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THE HAUNTING

You want a snap judgement? This film sucked. I was expecting it to be bad, but was stunned by just how awful it is. First and foremost Ė itís not the least bit scary! I saw the trailer for The Sixth Sense before The Haunting, and those two minutes frightened me more than this entire film. And this is from someone who is not all that hard to frighten. Ghost stories usually work on me, but all this one succeeded in doing was boring me. It didnít even make me jump. Hell, Iím a career neurotic who drinks half-a-dozen or more cups of strong coffee a day. My nerves are shot. Everything makes me jump Ė except The Haunting. The skeleton bit might have worked, except that the framing of the shot telegraphed exactly what was going to happen. And thatís my next complaint: the filmís total lack of subtlety and ambiguity.
There is never the slightest doubt over whatís going on in that house because nothing is left to the imagination. The effects are in our face right from the moment the characters set foot in the house. I wish someone could convince modern film-makers that CGI effects are not, in themselves, frightening. Itís all in the way theyíre used, not just the fact of them. Frankly, the Id Monster from Forbidden Planet is scarier than most of what was tossed up here. Jan De Bontís direction is relentlessly heavy-handed. Everything is laboured, everything shoved down the viewerís throat. (As we watch De Bontís camera panning up and down the nasty spiky things hanging over Eleanorís bed for about the thirtieth time, Iím sitting there thinking, Is that enough, Jan? Are you quite sure that everyone in the audience can see whatís coming?) Another major problem is the house itself. Itís absurd. Never for a moment do you believe that youíre seeing a real house Ė everything about it screams Movie set! Movie set! And since the effects and the sets donít work, there is nothing to distract the viewer from the screenplay, which is horrendously bad. The tampering with the original story proves disastrous. Instead of all of the participants having a reason to be in the house, the current scenario makes the presence of anyone but Eleanor irrelevant. The characters of Theo and Luke are utterly superfluous, except as house-fodder. Even Dr Marrow serves no real purpose besides kicking off the "plot", while his character is nothing more than everyoneís favourite clichť, the Unethical Scientist doing an Illegal Experiment. (One of these days Iíll see a movie with an ethical scientist doing a legal experiment, and the shock will probably kill me.) But if the screenplay is bad, the performances are worse. Liam Neeson really ought to see a doctor about his somnambulism. Catherine Zeta-Jones proves conclusively that, as an actress, sheís a great clothes-horse. Owen Wilson clearly wasnít interested in even trying to disguise the pointlessness of his character; it was a great relief when the house finally disposed of him. (If it had done it about an hour earlier, we would have had cause for celebration. Oh, and a note to the kid sitting in front of me: youíre quite right, his nose is weird.) Lili Taylor, to her credit, does try hard, but is defeated by the inanity of her character and the embarrassing badness of the storyís denouement. The filmís plot is never for a moment credible, but by the time we reach the big showdown scene, with Eleanor confronting the spectre of her great-grandpappy and shouting, "Itís about family! It was always about family!", my Oh-Please-O-Meter had not just gone off-scale, it had blown a gasket. Seriously, after seeing this film, the muscles around my eye-sockets were sore from all the eye-rolling Iíd done. The Haunting is a text-book example of whatís wrong with film these days: millions upon millions of dollars spent on effects, and hardly a thought given to the writing, the acting, or the intelligence of the audience. Itís flashy, empty, and insulting. The only purpose it serves is to highlight what a good film Robert Wiseís 1963 version is. If you get the chance, watch it, and see what can be achieved with imagination and talent in place of a big budget. Better yet, read the book. Apart from being a truly frightening story, it begins with my nomination for the best opening paragraph ever written.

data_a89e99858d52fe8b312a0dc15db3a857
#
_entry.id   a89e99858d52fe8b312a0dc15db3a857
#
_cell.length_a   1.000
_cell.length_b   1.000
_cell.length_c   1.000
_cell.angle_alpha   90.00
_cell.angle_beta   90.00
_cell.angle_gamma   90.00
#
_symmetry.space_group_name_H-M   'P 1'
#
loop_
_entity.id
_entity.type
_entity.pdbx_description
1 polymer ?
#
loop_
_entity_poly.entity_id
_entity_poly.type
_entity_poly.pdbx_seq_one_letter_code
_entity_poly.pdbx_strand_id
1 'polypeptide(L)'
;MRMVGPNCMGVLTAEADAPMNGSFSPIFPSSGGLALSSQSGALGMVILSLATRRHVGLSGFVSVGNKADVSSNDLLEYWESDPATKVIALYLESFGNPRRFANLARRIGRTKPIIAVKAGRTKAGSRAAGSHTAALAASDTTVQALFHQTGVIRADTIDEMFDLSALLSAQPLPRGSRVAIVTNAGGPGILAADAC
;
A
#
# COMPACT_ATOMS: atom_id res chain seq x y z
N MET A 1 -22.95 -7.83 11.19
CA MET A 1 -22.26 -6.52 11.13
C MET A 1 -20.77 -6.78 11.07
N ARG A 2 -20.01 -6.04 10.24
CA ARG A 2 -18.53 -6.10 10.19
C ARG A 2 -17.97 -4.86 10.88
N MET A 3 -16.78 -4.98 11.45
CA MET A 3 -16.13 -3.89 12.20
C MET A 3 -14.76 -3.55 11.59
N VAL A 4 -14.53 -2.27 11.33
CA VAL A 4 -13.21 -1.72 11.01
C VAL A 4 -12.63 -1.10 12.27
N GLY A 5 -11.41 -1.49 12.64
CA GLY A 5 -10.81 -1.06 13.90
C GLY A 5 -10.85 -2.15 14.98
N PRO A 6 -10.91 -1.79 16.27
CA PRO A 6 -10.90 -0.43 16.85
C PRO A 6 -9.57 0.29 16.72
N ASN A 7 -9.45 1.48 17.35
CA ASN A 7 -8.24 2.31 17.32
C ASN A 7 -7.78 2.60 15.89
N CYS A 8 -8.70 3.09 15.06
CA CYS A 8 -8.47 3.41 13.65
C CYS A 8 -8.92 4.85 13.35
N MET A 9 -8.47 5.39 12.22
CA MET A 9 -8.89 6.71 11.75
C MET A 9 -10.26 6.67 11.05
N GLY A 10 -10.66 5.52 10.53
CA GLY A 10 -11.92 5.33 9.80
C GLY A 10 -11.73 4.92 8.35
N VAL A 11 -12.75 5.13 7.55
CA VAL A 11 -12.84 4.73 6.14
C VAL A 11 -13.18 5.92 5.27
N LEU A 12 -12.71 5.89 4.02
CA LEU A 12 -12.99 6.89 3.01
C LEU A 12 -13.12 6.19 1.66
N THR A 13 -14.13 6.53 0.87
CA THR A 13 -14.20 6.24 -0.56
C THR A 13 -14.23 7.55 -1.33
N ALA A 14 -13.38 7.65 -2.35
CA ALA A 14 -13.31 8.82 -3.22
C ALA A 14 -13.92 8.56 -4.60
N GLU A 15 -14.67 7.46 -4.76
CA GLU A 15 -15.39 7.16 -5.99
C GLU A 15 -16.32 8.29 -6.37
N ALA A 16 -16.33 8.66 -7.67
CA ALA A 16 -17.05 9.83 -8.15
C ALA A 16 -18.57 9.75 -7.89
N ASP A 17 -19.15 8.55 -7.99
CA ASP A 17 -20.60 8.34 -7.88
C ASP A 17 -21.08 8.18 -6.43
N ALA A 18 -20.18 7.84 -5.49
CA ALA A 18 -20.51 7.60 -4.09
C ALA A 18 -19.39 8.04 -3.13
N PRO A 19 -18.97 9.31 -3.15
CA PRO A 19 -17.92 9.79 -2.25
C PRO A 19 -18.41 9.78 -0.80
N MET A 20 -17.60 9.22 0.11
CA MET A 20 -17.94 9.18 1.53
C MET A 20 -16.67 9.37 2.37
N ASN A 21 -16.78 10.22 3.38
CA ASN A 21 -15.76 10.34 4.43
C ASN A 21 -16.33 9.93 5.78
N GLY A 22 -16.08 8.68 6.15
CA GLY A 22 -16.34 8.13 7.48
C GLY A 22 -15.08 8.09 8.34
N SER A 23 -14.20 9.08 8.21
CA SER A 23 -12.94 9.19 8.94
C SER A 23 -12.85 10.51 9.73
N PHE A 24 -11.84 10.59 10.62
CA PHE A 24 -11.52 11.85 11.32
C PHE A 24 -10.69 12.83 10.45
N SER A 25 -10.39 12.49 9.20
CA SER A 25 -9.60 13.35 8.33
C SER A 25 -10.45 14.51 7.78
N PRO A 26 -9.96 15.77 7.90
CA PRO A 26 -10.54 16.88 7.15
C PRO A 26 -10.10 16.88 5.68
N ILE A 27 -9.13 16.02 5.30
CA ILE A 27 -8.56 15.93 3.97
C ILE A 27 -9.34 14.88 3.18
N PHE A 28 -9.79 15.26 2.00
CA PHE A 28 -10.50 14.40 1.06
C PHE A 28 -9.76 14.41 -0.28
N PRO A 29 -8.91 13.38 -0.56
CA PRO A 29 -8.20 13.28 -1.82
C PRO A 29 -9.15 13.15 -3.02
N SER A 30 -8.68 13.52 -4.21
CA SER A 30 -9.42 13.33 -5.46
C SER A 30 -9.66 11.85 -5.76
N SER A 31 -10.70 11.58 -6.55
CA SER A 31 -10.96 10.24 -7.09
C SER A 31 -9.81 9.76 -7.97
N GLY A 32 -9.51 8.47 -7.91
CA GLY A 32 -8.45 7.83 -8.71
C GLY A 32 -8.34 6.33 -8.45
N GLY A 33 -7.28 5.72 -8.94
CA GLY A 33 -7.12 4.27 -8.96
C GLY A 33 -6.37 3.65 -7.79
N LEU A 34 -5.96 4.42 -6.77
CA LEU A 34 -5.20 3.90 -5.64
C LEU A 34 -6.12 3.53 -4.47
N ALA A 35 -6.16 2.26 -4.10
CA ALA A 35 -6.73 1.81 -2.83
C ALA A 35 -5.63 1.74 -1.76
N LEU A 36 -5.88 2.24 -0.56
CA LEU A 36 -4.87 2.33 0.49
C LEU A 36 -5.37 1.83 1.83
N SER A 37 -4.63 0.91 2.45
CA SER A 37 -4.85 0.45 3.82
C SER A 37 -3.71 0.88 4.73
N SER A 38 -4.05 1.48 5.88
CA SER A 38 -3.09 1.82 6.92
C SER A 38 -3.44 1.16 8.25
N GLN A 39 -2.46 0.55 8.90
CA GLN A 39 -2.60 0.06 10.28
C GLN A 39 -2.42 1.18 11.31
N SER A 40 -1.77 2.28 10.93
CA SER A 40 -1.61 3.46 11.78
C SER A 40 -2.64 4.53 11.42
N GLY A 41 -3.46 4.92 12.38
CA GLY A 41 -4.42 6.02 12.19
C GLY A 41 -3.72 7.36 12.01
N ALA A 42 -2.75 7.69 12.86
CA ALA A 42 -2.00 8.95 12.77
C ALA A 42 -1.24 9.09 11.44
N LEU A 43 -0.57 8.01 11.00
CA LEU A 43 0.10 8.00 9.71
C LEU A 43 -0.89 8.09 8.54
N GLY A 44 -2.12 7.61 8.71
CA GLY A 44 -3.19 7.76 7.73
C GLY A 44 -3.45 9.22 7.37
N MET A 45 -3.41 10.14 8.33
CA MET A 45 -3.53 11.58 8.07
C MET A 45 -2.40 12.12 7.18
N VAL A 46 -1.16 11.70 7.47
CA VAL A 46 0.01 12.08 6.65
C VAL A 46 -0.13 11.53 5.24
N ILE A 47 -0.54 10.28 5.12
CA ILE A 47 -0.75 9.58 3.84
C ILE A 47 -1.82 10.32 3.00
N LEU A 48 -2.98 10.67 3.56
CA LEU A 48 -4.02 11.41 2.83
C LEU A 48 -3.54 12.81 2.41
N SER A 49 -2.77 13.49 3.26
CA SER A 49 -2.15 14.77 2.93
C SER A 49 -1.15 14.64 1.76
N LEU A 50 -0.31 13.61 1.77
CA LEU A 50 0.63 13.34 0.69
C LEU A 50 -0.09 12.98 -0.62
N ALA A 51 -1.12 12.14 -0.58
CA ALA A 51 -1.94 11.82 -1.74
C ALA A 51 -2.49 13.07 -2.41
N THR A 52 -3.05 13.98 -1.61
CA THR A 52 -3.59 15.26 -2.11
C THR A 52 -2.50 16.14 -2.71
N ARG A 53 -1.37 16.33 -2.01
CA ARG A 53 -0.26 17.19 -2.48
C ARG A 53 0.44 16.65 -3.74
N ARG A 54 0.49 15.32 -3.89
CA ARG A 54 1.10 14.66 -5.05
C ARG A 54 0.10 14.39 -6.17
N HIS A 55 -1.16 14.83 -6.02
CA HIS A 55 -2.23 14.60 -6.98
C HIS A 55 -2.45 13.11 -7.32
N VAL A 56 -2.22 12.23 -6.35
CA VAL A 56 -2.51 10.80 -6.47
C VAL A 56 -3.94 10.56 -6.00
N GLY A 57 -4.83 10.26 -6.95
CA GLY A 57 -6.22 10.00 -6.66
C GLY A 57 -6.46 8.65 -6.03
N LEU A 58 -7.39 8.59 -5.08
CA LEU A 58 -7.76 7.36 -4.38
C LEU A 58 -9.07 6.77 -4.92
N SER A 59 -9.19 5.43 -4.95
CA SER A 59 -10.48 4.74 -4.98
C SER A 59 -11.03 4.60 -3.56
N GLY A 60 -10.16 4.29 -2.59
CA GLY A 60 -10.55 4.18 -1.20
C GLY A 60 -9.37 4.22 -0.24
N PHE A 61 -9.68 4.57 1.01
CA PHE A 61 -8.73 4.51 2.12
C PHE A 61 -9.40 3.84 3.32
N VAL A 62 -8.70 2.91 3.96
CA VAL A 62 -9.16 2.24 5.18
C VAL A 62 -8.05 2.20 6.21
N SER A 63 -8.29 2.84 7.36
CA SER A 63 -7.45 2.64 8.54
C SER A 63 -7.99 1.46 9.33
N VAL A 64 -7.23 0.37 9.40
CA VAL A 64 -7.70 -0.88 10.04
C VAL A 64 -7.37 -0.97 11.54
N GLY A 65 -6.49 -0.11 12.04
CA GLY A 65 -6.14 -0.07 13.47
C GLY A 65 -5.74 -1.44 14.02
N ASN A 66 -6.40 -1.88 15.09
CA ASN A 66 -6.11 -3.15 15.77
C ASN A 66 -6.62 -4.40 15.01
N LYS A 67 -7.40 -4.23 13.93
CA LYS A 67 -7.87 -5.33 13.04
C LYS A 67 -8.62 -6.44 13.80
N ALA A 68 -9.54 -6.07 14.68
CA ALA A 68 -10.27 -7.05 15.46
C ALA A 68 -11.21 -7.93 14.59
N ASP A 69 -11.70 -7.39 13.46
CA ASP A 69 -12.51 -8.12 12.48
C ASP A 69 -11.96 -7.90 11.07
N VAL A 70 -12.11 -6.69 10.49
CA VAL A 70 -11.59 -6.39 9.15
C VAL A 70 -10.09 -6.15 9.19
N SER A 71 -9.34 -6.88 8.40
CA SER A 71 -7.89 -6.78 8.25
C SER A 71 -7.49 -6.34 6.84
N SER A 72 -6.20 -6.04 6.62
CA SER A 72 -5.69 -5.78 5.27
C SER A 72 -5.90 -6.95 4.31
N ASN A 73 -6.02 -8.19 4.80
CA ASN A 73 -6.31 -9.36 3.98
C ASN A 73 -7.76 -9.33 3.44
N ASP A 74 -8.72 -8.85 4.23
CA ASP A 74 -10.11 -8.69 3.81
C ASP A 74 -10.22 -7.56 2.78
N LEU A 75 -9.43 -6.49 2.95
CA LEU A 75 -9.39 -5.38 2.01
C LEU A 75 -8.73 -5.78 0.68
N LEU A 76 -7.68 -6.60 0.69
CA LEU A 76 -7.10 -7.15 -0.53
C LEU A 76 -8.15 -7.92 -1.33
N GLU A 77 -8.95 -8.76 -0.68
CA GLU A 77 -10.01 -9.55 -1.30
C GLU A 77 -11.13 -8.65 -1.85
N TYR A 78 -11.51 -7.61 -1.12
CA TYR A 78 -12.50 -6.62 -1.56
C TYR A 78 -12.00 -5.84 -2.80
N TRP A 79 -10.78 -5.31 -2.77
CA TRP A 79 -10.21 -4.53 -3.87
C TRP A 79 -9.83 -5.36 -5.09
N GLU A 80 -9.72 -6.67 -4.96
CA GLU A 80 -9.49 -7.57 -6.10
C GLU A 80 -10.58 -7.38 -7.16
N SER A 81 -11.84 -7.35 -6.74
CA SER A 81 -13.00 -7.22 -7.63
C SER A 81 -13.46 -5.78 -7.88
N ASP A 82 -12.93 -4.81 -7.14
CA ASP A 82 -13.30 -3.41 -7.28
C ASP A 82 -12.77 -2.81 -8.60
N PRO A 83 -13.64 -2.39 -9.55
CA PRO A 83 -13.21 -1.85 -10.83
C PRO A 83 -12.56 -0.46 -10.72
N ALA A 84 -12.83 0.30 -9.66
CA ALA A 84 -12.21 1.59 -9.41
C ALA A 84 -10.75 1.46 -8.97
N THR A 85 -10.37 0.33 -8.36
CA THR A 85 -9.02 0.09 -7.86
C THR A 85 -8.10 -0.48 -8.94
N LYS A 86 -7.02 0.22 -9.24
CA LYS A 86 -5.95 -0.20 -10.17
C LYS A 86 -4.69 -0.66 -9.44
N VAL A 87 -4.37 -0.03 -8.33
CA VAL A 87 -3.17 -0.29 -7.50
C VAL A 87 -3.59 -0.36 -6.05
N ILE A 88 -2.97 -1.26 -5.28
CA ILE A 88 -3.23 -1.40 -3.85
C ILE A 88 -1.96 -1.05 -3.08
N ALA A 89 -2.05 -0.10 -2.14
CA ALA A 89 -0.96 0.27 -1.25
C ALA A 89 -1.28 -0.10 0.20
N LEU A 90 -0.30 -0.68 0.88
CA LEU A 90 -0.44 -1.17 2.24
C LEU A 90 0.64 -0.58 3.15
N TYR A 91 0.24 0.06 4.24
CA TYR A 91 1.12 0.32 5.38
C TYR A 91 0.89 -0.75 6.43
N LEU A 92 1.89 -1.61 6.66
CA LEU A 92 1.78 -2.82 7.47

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And You Call Yourself a Scientist